The Fort to Sea Trail is a relatively recently-constructed trail that leads from the Lewis and Clark National Historical Park's Fort Clatsop monument about 6.5 miles to Sunset Beach. Though there are several interpretive trails surrounding Fort Clatsop, the Fort to Sea Trail is much lighter on the history and much more of a hike over diverse terrain.
The network of trails around this area are popular with trail runners, families, and bicyclists, who are allowed between Fort Clatsop and the Clatsop Ridge Overlook. You'll encounter very few others along the way, especially once you get deeper into the hike.
Beginning at Fort Clatsop, the trail climbs gradually through shady, forested terrain until it reaches an overlook on Clatsop Ridge about 2 miles and 200 higher in elevation than the trailhead. From here the path becomes more rugged as it drops into thicker forest and steeper grades, winding around wetland lakes and undergrowth of primeval proportions.
The next landmark from this point is a tunnel where the Fort to Sea Trail crosses beneath Highway 101. About a third of a mile before you reach the tunnel you will pass the western end of the Kwis Kwis Trail, which can be combined with the Fort to Sea Trail to create a loop that rejoins the Fort to Sea Trail about .25 miles from the Fort Clatsop parking area trailhead.
After passing beneath the tunnel the trail trades shady forest for exposed grass farm fields and cattle farms. Much of the route leads between fencing, and you must cross several cattle gates in order to continue. Continue for about 2 miles, crossing over bridges and proceeding as the trail turns to soft sand. You'll feel the cool coastal wind and see surf pines that line the path. At about 6 miles from the trailhead you'll arrive at the Sunset Beach parking area (vault toilet, no water). From here you can continue about .3 miles further until you climb one last slope that is covered in dune grass before you reach the Pacific.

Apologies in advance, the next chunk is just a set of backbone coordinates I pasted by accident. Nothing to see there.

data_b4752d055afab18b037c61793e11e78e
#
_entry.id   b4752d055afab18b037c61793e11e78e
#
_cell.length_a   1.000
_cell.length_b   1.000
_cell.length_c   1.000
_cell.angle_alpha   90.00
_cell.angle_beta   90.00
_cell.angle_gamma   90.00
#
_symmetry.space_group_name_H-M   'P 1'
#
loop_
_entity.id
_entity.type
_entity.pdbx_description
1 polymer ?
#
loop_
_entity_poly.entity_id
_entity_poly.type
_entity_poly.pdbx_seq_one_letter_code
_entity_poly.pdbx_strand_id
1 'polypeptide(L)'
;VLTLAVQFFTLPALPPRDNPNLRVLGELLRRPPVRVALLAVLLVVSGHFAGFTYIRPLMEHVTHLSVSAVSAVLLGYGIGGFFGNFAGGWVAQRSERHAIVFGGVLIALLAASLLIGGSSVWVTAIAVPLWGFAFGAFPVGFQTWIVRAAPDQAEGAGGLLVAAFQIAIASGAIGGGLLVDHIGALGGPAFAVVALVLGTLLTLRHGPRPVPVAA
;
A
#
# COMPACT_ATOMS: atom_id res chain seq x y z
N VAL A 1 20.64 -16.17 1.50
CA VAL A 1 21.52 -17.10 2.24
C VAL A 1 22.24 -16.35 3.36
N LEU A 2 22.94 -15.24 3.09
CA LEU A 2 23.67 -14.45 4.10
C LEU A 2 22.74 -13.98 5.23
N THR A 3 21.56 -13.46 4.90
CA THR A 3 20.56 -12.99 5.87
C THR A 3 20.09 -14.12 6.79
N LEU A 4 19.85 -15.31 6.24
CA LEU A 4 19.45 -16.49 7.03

The Fort to Sea Trail is a good walk for all hiking levels, and the recently-opened Kwis Kwis Trail has several intersections with the Fort To Sea, allowing one to create a loop route at a distance they feel comfortable with. A round-trip hike on the Fort to Sea Trail would make for a solid day. Another option would be using the free parking area at Sunset Beach to shuttle cars and allow for a one-way hike.
The trailhead is located at the southwestern end of the first parking lot, signed as RV parking, inside the Fort Clatsop Monument. A $3 parking fee, payable inside the fort's visitor center, applies.
The trail is ADA-compliant from a second parking area located .2 miles further south on Fort Clatsop Road to Clatsop Ridge Overlook.
Free parking is available at Sunset Beach. All parking area gates are open daily from 7 a.m. to 9 p.m.
A profound concept originally envisioned by governor Oswald West, in 1967 the Oregon legislature ultimately realized his vision of making the entire Oregon Coast forever open to the public in a piece of landmark legislation titled the Oregon Beach Bill, officially making all 363 miles public land. "The People's Coast" is truly a one-of-a-kind coastline, a unique blend of mountains and rocky stacks, towering old growth forests, marine sanctuaries, tide pools and kelp forests, charming towns, historic fishing communities, world-class golfing, breweries, and simply jaw-dropping scenic beaches. We encourage you to plan your next trip at visittheoregoncoast.com or by calling (541) 574-2679.